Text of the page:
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Seven smart ways to cut sugar out of your life

Seven smart ways to cut sugar out of your life

Weaning yourself off sugar is like breaking an addiction, but there’s hope, it takes just 21 days to make a new habit.
Woman saying no to sugar
All you need to do is to train your brain to satisfy its sugar cravings by eating foods like mangoes, dates, and honey instead.

Sugar is sweet, but it has a bittersweet reputation. While sugars are found naturally in a host of fruits, vegetables, and grains that we eat, they are usually accompanied by fibre, vitamins, minerals, and other nutrients, making it all right to eat them. 

The real problem is with the refined white sugar crystals which we add to sweeten our food and drinks; and the large amounts of refined sugar which are hidden in processed foods, which are all linked with causing several diseases. 

Researchers say you are at a greater risk of developing obesity, diabetes, cardiovascular disease, non-alcoholic fatty liver disease, cognitive decline and even some cancers if your intake of added sugars is higher than necessary for your body. 

‘Definitely, sugar is something we want to avoid,” says Shalmali Sharma, founder and chief nutritionist at Re-Vive. “In general, keeping your sugar in a low range is essential to regulate your hormones. Consuming a lot of refined sugar can even disturb certain brain chemicals and can be more dangerous than consuming cocaine.” 

Here are some intelligent ways to either partially or entirely cut the consumption of sugar. 

Train your brain 

When you eat a sugary substance, your brain understands its sweetness only as a taste. It cannot make out whether the sugar is natural and nutritious as from fruits; or whether it is refined sugar and unhealthy. All you need to do is to train your brain to satisfy its sugar cravings by eating foods like mangoes, dates, and honey instead. 

“Sweetness does not really mean sugar,” says Sharma. “People are so habituated to having refined sugar that they overlook the fact that nature has provided us with a combination of salt and sugar. We must just identify a natural and better source [than refined sugar.]”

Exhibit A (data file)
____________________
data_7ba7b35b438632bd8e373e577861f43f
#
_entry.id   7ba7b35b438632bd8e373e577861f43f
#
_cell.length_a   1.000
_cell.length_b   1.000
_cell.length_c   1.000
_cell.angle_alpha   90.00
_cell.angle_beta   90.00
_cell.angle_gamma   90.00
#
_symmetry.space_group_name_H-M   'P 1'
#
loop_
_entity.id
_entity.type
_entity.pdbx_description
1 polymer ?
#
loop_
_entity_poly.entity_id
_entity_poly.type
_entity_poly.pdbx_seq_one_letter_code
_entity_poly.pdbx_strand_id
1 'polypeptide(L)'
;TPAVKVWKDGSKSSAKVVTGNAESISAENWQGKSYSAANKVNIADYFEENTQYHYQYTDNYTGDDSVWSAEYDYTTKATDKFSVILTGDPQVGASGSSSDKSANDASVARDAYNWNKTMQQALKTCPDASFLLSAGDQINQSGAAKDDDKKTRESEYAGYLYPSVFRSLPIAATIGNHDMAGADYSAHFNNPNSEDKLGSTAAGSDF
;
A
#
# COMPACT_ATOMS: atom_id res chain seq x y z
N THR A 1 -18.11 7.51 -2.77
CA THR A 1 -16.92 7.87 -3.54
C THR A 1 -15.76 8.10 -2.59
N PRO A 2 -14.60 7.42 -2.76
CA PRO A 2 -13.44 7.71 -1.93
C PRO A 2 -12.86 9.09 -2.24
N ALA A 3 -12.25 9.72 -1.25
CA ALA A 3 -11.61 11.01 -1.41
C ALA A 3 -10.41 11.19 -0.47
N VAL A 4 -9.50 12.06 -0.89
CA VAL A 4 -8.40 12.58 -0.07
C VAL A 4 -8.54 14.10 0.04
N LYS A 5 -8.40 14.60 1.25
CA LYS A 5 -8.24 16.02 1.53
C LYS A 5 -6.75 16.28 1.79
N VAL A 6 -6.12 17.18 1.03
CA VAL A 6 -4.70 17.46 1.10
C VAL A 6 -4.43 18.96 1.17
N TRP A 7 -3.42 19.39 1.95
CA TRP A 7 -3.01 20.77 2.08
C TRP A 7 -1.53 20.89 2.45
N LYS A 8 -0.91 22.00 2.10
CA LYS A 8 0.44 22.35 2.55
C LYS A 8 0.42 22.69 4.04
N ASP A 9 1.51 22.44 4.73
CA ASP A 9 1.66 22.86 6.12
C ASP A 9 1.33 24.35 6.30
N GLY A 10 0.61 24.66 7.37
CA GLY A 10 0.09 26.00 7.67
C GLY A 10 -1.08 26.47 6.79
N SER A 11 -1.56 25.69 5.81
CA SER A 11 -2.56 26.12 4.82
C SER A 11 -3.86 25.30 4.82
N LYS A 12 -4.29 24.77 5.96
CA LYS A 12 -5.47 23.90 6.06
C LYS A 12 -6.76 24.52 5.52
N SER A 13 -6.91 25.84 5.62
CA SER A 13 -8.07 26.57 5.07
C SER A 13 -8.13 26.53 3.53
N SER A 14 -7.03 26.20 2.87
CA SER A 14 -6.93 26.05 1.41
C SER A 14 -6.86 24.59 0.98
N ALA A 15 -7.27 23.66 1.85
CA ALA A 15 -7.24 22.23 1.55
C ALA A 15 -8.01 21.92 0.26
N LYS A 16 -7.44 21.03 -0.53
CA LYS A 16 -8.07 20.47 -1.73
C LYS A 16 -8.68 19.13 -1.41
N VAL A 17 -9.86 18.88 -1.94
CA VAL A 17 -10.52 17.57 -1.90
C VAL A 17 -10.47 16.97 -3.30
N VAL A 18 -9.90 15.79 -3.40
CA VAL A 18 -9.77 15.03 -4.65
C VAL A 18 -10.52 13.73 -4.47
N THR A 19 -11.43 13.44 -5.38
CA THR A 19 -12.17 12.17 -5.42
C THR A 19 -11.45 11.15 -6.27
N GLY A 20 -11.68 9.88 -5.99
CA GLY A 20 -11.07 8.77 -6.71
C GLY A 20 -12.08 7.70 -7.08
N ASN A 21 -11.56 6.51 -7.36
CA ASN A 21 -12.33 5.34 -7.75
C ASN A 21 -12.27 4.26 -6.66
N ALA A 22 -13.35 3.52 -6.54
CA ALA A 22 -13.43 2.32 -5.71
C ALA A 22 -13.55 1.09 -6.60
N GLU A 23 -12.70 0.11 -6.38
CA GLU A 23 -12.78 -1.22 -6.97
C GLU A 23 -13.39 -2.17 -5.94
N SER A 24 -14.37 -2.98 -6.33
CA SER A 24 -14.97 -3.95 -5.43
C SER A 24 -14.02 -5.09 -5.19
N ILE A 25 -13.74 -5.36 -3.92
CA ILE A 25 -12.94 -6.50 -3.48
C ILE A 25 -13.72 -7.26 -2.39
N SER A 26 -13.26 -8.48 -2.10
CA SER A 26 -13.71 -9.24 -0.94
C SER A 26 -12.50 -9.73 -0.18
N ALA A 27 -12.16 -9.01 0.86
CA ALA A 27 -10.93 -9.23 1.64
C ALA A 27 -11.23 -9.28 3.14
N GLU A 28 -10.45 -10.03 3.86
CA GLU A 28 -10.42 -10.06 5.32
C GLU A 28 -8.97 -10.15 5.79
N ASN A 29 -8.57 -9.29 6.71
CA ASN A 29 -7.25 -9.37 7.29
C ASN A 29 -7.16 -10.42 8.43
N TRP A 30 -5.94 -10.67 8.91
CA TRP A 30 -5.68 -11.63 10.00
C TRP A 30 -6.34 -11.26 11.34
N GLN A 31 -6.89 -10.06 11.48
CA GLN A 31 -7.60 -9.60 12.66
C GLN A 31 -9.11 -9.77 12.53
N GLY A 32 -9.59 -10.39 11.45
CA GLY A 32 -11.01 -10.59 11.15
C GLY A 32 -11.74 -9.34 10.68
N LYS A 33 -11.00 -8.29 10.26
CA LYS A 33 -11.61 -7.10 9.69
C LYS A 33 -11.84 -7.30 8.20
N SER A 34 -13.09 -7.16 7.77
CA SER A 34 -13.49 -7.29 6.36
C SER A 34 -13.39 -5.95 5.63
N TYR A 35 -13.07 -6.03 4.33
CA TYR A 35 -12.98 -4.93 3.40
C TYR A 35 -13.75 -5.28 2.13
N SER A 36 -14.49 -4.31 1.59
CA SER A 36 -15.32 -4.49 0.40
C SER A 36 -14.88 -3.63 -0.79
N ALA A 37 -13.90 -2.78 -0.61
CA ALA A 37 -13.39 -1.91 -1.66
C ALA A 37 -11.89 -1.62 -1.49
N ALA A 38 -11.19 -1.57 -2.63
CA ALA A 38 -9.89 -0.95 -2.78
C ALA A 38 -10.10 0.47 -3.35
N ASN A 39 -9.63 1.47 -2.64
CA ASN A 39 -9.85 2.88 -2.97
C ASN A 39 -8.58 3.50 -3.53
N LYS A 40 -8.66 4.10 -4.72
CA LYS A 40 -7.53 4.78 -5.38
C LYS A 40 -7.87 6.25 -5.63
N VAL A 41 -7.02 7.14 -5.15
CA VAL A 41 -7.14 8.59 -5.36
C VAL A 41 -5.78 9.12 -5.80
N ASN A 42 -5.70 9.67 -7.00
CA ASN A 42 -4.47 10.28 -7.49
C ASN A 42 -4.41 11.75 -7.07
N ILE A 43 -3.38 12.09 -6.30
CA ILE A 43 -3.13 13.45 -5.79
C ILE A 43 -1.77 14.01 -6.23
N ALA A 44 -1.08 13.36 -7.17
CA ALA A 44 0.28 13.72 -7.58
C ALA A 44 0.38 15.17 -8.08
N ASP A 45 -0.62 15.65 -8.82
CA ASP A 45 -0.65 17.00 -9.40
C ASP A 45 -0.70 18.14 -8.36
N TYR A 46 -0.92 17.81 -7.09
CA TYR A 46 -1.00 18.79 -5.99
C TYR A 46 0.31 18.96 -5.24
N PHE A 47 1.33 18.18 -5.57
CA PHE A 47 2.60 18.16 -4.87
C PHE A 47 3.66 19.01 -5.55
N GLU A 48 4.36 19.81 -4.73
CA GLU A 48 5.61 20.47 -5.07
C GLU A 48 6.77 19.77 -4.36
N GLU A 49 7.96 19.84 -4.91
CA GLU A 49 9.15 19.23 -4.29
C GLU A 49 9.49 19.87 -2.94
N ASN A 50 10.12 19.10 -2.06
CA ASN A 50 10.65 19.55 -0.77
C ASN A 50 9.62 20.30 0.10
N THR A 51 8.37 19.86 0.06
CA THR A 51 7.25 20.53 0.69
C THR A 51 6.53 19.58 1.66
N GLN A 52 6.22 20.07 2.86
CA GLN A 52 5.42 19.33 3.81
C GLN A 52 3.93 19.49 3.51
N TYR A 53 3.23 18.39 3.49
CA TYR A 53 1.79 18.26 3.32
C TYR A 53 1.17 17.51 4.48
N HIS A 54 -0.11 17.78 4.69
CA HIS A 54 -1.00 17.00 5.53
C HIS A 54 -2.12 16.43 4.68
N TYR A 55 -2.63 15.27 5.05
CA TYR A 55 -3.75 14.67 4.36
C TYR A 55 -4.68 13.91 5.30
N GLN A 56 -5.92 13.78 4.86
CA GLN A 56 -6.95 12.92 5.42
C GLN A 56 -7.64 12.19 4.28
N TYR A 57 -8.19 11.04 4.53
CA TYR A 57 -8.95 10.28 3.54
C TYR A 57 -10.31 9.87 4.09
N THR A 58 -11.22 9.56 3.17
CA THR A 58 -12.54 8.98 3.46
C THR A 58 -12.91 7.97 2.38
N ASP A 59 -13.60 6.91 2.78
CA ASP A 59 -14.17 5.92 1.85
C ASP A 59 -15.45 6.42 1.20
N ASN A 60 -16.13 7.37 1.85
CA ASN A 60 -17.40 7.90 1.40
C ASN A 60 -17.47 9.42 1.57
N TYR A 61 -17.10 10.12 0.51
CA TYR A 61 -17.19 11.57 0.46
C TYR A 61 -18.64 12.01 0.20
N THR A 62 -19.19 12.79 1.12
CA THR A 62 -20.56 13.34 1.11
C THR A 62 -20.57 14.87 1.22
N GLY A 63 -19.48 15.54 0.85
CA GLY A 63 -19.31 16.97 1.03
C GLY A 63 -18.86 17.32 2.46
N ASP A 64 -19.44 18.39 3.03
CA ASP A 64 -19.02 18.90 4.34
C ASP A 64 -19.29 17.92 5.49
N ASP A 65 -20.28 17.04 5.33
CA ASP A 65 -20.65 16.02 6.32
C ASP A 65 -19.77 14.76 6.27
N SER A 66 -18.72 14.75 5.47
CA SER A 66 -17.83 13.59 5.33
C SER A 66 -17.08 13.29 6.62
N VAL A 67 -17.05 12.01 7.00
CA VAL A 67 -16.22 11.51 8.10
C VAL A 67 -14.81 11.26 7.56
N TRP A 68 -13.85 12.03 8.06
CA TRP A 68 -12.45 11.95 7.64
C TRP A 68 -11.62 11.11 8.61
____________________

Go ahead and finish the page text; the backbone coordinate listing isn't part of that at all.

How to cut sugar craving

The key is in keeping the intake of sugar, especially the added spoonful, in check. You can count the sugar added to everything you eat and drink, consciously making sure you are consuming it within the recommended levels. 

The National Health Services (NHS), UK, recommends that the daily intake of added dietary sugar should not exceed 30 grams for an adult, 24 grams for a child aged 7-10 years and 19 grams for a child aged 4-6 years. According to NHS and experts, children under the age of 4 years should not be given sugary or sweetened food and drinks at all. 

Though these recommendations might change based on populations, India, for instance, recommends a daily intake of up to 9 teaspoons (30 grams) for adult men and 7 teaspoons (25 grams) for adult women. This is based on the differences in their body structure and hormonal levels. 

Right substitutes 

Good nutrition can control sugar cravings. Sharma says that if you succumb to the cravings of an ice-cream, eat it along with a cup of fruits. This way, you will also be consuming the fructose present naturally in fruits. Over time, the palate gets used to relishing fruits, the sugar cravings get less and the addiction is broken. 

A teaspoon each of sugar and honey both have 85-89 calories. What then is the use of replacing sugar with honey? It comes down to nutrition. A teaspoon of sugar is empty calories, but that is not the case with honey, which is good, Sharma says.